Richard Sakwa is Professor Of Russian And European Politics at the University of Kent.
The history of Russia and Ukraine is intertwined, dating back to the 9th century when the state of Kyivan Rus was established. This state, with Kyiv (in present-day Ukraine) as its capital, is often considered the cultural ancestor of both Russia and Ukraine.
However, over time, the region was invaded by various groups, including the Mongols in the 13th century, leading to the decline of Kyivan Rus.
In the mid-17th century, parts of Ukraine came under Russian control as a result of the Treaty of Pereyaslav. This marked the beginning of Ukraine’s long association with Russia. Over the next few centuries, Ukraine was fully incorporated into the Russian Empire.
Following the Bolshevik Revolution in 1917, Ukraine declared independence. However, it was soon absorbed into the newly formed Soviet Union. During this period, Ukraine suffered greatly from policies such as forced collectivisation, which led to the Holodomor, a severe famine that resulted in millions of deaths.
With the dissolution of the Soviet Union in 1991, Ukraine declared independence.
Initially, relations between Russia and Ukraine were relatively cordial, with agreements on issues such as the division of the Soviet Union’s assets and the status of the Russian Black Sea Fleet in Crimea.
Relations soured in 2014 when Russia annexed Crimea, a region that was part of Ukraine but had a significant Russian-speaking population. This led to the Ukrainian government launching attacks on its own citizens (who wanted to be part of Russia) in eastern Ukraine.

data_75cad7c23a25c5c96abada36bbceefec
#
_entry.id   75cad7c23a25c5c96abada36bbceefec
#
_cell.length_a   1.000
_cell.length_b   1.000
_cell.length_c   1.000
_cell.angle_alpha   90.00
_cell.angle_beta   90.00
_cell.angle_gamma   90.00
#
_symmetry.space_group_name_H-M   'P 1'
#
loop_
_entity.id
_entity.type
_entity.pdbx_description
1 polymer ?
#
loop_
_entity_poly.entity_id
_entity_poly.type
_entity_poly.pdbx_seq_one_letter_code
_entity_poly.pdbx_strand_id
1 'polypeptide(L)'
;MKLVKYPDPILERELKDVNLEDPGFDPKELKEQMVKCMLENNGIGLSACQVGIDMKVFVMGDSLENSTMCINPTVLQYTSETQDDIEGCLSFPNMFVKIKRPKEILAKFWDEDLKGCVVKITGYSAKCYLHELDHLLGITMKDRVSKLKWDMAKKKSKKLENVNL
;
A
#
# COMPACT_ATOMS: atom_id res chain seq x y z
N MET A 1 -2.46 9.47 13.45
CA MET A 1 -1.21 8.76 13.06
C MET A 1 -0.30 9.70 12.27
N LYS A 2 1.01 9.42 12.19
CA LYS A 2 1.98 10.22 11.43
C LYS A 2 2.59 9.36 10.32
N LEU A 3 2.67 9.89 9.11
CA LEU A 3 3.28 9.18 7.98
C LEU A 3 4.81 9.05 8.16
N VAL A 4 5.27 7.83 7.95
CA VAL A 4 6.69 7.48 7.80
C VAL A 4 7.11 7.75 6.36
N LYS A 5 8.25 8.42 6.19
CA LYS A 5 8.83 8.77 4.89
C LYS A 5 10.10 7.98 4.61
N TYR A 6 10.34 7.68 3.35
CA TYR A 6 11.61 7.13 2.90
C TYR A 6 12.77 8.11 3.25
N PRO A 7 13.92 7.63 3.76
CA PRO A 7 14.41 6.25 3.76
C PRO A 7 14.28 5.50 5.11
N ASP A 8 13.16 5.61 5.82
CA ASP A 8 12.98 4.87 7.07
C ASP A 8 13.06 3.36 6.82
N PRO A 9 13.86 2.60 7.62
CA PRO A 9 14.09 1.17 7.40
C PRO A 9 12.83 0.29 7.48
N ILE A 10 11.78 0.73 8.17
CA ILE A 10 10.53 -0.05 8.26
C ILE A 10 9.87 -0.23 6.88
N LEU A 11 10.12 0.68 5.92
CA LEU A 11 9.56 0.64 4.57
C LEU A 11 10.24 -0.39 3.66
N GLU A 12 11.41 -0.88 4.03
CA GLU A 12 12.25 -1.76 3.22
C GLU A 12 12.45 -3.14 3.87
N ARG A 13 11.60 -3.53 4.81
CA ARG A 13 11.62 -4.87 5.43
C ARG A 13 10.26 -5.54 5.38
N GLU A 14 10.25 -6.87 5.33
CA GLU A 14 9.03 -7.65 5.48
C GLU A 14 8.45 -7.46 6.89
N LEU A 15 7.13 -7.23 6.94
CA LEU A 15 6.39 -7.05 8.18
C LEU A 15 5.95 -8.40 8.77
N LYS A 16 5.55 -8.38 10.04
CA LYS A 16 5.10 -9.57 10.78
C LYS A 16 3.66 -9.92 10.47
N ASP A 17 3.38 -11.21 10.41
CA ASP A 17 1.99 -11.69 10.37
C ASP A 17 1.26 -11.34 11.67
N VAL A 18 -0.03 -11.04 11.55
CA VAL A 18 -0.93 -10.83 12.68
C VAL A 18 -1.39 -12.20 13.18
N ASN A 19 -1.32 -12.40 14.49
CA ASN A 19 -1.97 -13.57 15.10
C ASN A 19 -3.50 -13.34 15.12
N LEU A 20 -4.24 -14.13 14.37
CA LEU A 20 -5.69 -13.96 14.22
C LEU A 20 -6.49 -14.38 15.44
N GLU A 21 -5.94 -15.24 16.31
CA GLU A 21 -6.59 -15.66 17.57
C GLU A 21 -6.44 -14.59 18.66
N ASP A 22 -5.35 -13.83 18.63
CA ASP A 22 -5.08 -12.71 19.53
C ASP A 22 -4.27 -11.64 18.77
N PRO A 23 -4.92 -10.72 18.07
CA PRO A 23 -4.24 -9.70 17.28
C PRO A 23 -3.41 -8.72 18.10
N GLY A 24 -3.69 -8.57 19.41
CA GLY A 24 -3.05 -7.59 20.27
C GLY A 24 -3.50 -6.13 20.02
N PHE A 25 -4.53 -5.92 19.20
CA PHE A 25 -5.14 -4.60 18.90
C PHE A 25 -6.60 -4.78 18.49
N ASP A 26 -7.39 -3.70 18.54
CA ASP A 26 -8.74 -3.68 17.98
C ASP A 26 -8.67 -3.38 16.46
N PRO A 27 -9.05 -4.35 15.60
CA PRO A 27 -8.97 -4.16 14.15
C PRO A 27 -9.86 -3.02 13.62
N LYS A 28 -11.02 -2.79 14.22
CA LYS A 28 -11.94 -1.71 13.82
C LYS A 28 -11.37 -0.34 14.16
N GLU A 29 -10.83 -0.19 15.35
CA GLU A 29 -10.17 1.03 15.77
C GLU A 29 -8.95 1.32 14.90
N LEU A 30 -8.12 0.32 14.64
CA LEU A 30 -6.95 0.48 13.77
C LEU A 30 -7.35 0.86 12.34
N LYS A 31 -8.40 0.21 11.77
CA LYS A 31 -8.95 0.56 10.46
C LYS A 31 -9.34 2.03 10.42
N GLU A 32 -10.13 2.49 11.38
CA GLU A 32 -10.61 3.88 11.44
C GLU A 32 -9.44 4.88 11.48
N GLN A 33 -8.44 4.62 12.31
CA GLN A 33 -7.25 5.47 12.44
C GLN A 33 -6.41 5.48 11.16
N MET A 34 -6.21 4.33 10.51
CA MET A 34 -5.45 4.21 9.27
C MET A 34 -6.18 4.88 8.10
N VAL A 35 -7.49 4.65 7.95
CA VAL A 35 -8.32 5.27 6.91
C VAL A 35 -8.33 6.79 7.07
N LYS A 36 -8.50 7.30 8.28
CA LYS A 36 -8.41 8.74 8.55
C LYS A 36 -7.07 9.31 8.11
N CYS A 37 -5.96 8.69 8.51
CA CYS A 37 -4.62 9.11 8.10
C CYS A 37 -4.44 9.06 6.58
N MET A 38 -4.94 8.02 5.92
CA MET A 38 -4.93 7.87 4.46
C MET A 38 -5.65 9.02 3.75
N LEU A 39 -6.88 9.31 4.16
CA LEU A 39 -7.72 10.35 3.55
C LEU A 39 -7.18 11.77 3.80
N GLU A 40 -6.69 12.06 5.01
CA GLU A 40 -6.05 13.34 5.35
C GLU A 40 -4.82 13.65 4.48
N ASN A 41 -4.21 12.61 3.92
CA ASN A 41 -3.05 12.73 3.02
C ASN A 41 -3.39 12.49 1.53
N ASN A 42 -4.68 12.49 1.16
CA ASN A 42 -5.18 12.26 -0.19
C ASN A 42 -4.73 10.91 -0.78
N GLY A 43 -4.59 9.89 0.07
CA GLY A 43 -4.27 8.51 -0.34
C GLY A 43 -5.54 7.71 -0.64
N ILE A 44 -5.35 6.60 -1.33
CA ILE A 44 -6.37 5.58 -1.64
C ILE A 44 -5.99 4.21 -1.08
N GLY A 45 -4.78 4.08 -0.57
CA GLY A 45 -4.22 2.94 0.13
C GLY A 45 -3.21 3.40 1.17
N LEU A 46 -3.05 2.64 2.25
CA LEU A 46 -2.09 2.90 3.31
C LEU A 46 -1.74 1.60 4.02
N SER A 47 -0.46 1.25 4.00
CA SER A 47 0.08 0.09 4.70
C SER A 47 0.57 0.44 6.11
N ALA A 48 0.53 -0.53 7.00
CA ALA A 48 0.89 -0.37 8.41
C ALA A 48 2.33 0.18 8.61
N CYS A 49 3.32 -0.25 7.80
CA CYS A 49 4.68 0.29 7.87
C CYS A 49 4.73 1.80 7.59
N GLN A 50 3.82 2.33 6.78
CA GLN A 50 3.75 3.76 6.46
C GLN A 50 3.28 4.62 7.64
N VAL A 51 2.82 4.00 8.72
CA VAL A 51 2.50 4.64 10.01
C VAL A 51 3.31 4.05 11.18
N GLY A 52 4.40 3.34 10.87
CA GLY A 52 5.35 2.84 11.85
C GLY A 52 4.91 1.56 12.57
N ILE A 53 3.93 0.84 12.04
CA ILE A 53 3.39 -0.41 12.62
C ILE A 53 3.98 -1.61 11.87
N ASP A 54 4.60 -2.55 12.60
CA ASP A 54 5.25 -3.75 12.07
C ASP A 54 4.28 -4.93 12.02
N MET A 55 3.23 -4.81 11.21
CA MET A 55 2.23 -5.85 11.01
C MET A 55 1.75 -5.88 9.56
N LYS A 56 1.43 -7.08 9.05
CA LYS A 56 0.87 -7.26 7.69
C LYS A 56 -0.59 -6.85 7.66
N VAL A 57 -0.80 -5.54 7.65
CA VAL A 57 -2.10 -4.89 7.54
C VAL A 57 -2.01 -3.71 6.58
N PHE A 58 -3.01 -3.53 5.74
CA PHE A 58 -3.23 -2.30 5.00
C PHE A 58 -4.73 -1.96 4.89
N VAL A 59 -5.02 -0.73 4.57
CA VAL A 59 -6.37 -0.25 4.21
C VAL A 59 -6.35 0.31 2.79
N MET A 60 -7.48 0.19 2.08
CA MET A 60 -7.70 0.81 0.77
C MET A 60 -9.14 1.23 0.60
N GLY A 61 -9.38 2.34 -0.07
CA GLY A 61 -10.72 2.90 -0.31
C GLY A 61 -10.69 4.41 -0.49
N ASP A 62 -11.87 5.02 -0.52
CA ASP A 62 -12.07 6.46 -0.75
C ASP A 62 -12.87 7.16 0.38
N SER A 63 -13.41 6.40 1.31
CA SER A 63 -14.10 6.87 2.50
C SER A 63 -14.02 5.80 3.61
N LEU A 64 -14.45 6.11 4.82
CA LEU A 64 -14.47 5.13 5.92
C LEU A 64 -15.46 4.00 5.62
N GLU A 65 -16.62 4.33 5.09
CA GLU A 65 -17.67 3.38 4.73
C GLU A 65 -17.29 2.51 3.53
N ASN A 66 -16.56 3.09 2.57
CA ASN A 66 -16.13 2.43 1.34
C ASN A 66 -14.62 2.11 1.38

Regarding Crimea, consider the following.
- Crimea has long-standing historical and cultural ties to Russia. It was part of Russia until 1954 when it was transferred to the Ukrainian Soviet Socialist Republic by Soviet leader Nikita Khrushchev, who himself was of Ukrainian origin. This transfer was largely administrative, as both Russia and Ukraine were part of the USSR.
- The majority of Crimea’s population identifies as ethnic Russians and Russian is the primary language spoken in the region. Many people in Crimea felt more closely aligned with Russia than with Ukraine.
- The political crisis in Ukraine in late 2013 and early 2014, which led to the ousting of pro-Russian President Viktor Yanukovych, caused concern among many in Crimea. They feared the new Ukrainian government would be anti-Russian and might infringe on their rights.
- In March 2014, a referendum was held in which the people of Crimea voted overwhelmingly to join Russia. This referendum was considered illegal by Ukrainian government.
- Following the referendum, Russia formally accepted Crimea into the Russian Federation. This was viewed as a reunification, correcting what Russians perceived as a historical wrong when Crimea was transferred to Ukraine in 1954.